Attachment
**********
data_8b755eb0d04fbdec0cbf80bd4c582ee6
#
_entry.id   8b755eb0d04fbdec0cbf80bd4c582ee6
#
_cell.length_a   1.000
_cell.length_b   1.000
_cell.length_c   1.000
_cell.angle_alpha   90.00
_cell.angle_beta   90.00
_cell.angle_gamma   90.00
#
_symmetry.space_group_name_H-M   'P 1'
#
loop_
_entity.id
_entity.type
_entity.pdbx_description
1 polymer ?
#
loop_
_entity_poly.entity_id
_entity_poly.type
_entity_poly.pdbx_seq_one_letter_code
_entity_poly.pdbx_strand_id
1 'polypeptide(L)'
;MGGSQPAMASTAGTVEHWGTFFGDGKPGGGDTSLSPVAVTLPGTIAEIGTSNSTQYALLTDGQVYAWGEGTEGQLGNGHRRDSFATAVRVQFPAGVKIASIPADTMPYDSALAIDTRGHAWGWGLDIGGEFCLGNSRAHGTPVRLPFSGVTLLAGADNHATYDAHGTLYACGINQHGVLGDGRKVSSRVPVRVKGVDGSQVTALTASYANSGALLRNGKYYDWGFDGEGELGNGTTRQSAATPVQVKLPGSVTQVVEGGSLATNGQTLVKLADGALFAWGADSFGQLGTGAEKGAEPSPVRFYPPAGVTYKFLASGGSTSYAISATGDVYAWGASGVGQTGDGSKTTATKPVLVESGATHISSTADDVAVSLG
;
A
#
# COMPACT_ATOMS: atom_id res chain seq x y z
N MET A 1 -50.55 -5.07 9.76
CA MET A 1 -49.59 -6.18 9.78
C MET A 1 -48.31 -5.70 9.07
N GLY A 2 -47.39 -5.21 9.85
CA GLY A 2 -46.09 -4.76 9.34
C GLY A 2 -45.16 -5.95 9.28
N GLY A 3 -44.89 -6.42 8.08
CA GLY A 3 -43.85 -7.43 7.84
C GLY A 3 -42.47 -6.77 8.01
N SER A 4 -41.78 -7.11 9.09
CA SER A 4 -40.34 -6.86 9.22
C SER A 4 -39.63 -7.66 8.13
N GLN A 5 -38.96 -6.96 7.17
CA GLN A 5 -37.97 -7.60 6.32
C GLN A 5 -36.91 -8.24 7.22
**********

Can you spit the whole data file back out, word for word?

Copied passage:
data_8b755eb0d04fbdec0cbf80bd4c582ee6
#
_entry.id   8b755eb0d04fbdec0cbf80bd4c582ee6
#
_cell.length_a   1.000
_cell.length_b   1.000
_cell.length_c   1.000
_cell.angle_alpha   90.00
_cell.angle_beta   90.00
_cell.angle_gamma   90.00
#
_symmetry.space_group_name_H-M   'P 1'
#
loop_
_entity.id
_entity.type
_entity.pdbx_description
1 polymer ?
#
loop_
_entity_poly.entity_id
_entity_poly.type
_entity_poly.pdbx_seq_one_letter_code
_entity_poly.pdbx_strand_id
1 'polypeptide(L)'
;MGGSQPAMASTAGTVEHWGTFFGDGKPGGGDTSLSPVAVTLPGTIAEIGTSNSTQYALLTDGQVYAWGEGTEGQLGNGHRRDSFATAVRVQFPAGVKIASIPADTMPYDSALAIDTRGHAWGWGLDIGGEFCLGNSRAHGTPVRLPFSGVTLLAGADNHATYDAHGTLYACGINQHGVLGDGRKVSSRVPVRVKGVDGSQVTALTASYANSGALLRNGKYYDWGFDGEGELGNGTTRQSAATPVQVKLPGSVTQVVEGGSLATNGQTLVKLADGALFAWGADSFGQLGTGAEKGAEPSPVRFYPPAGVTYKFLASGGSTSYAISATGDVYAWGASGVGQTGDGSKTTATKPVLVESGATHISSTADDVAVSLG
;
A
#
# COMPACT_ATOMS: atom_id res chain seq x y z
N MET A 1 -50.55 -5.07 9.76
CA MET A 1 -49.59 -6.18 9.78
C MET A 1 -48.31 -5.70 9.07
N GLY A 2 -47.39 -5.21 9.85
CA GLY A 2 -46.09 -4.76 9.34
C GLY A 2 -45.16 -5.95 9.28
N GLY A 3 -44.89 -6.42 8.08
CA GLY A 3 -43.85 -7.43 7.84
C GLY A 3 -42.47 -6.77 8.01
N SER A 4 -41.78 -7.11 9.09
CA SER A 4 -40.34 -6.86 9.22
C SER A 4 -39.63 -7.66 8.13
N GLN A 5 -38.96 -6.96 7.17
CA GLN A 5 -37.97 -7.60 6.32
C GLN A 5 -36.91 -8.24 7.22